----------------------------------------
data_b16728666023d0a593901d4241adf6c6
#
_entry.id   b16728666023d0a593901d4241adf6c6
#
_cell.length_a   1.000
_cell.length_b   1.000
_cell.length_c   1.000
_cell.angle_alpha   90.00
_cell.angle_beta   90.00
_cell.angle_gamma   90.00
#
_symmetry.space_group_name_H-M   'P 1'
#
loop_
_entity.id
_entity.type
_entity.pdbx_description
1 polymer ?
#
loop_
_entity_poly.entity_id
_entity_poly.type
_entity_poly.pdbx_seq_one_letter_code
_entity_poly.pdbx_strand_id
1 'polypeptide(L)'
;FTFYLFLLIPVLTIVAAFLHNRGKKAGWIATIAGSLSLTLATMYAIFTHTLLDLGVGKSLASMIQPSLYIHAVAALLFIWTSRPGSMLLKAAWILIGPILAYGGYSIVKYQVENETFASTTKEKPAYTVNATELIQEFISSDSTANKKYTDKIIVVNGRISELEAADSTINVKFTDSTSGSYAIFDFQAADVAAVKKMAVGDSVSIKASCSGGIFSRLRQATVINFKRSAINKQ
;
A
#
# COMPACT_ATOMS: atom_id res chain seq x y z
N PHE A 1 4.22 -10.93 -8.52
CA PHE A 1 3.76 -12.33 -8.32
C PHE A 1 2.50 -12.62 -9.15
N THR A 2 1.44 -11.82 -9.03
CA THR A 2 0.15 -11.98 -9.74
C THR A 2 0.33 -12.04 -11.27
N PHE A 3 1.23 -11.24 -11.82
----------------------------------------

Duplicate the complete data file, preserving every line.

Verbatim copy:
data_b16728666023d0a593901d4241adf6c6
#
_entry.id   b16728666023d0a593901d4241adf6c6
#
_cell.length_a   1.000
_cell.length_b   1.000
_cell.length_c   1.000
_cell.angle_alpha   90.00
_cell.angle_beta   90.00
_cell.angle_gamma   90.00
#
_symmetry.space_group_name_H-M   'P 1'
#
loop_
_entity.id
_entity.type
_entity.pdbx_description
1 polymer ?
#
loop_
_entity_poly.entity_id
_entity_poly.type
_entity_poly.pdbx_seq_one_letter_code
_entity_poly.pdbx_strand_id
1 'polypeptide(L)'
;FTFYLFLLIPVLTIVAAFLHNRGKKAGWIATIAGSLSLTLATMYAIFTHTLLDLGVGKSLASMIQPSLYIHAVAALLFIWTSRPGSMLLKAAWILIGPILAYGGYSIVKYQVENETFASTTKEKPAYTVNATELIQEFISSDSTANKKYTDKIIVVNGRISELEAADSTINVKFTDSTSGSYAIFDFQAADVAAVKKMAVGDSVSIKASCSGGIFSRLRQATVINFKRSAINKQ
;
A
#
# COMPACT_ATOMS: atom_id res chain seq x y z
N PHE A 1 4.22 -10.93 -8.52
CA PHE A 1 3.76 -12.33 -8.32
C PHE A 1 2.50 -12.62 -9.15
N THR A 2 1.44 -11.82 -9.03
CA THR A 2 0.15 -11.98 -9.74
C THR A 2 0.33 -12.04 -11.27
N PHE A 3 1.23 -11.24 -11.82